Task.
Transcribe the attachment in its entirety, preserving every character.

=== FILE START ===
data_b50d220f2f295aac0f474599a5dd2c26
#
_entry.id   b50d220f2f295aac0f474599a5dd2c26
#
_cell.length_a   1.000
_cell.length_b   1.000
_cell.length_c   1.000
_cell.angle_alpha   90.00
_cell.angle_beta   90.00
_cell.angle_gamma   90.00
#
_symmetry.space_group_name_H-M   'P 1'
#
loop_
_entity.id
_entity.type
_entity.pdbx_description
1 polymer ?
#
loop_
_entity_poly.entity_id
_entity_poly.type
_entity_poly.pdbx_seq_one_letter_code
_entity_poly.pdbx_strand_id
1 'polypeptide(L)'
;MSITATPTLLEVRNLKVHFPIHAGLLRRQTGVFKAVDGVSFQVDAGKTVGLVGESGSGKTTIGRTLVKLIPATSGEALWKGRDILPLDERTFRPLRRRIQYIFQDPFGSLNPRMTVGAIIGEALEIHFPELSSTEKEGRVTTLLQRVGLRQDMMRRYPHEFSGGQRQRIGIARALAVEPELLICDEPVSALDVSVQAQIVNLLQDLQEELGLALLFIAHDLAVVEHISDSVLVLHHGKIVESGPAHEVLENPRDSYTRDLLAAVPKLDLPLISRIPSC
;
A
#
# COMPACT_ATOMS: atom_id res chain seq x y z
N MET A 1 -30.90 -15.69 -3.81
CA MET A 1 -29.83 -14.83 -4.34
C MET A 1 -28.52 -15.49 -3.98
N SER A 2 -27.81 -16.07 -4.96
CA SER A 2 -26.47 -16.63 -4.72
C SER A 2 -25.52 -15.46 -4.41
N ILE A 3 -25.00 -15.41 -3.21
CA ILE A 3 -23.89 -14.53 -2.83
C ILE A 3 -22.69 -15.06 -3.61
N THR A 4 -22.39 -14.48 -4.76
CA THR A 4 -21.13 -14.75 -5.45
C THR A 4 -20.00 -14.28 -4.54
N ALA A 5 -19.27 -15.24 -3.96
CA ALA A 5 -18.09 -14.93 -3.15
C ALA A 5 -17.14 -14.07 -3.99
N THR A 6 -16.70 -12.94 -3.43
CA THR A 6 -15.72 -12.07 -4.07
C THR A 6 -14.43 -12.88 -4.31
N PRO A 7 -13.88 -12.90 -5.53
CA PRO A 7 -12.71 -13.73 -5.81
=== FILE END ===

data_b50d220f2f295aac0f474599a5dd2c26
#
_entry.id   b50d220f2f295aac0f474599a5dd2c26
#
_cell.length_a   1.000
_cell.length_b   1.000
_cell.length_c   1.000
_cell.angle_alpha   90.00
_cell.angle_beta   90.00
_cell.angle_gamma   90.00
#
_symmetry.space_group_name_H-M   'P 1'
#
loop_
_entity.id
_entity.type
_entity.pdbx_description
1 polymer ?
#
loop_
_entity_poly.entity_id
_entity_poly.type
_entity_poly.pdbx_seq_one_letter_code
_entity_poly.pdbx_strand_id
1 'polypeptide(L)'
;MSITATPTLLEVRNLKVHFPIHAGLLRRQTGVFKAVDGVSFQVDAGKTVGLVGESGSGKTTIGRTLVKLIPATSGEALWKGRDILPLDERTFRPLRRRIQYIFQDPFGSLNPRMTVGAIIGEALEIHFPELSSTEKEGRVTTLLQRVGLRQDMMRRYPHEFSGGQRQRIGIARALAVEPELLICDEPVSALDVSVQAQIVNLLQDLQEELGLALLFIAHDLAVVEHISDSVLVLHHGKIVESGPAHEVLENPRDSYTRDLLAAVPKLDLPLISRIPSC
;
A
#
# COMPACT_ATOMS: atom_id res chain seq x y z
N MET A 1 -30.90 -15.69 -3.81
CA MET A 1 -29.83 -14.83 -4.34
C MET A 1 -28.52 -15.49 -3.98
N SER A 2 -27.81 -16.07 -4.96
CA SER A 2 -26.47 -16.63 -4.72
C SER A 2 -25.52 -15.46 -4.41
N ILE A 3 -25.00 -15.41 -3.21
CA ILE A 3 -23.89 -14.53 -2.83
C ILE A 3 -22.69 -15.06 -3.61
N THR A 4 -22.39 -14.48 -4.76
CA THR A 4 -21.13 -14.75 -5.45
C THR A 4 -20.00 -14.28 -4.54
N ALA A 5 -19.27 -15.24 -3.96
CA ALA A 5 -18.09 -14.93 -3.15
C ALA A 5 -17.14 -14.07 -3.99
N THR A 6 -16.70 -12.94 -3.43
CA THR A 6 -15.72 -12.07 -4.07
C THR A 6 -14.43 -12.88 -4.31
N PRO A 7 -13.88 -12.90 -5.53
CA PRO A 7 -12.71 -13.73 -5.81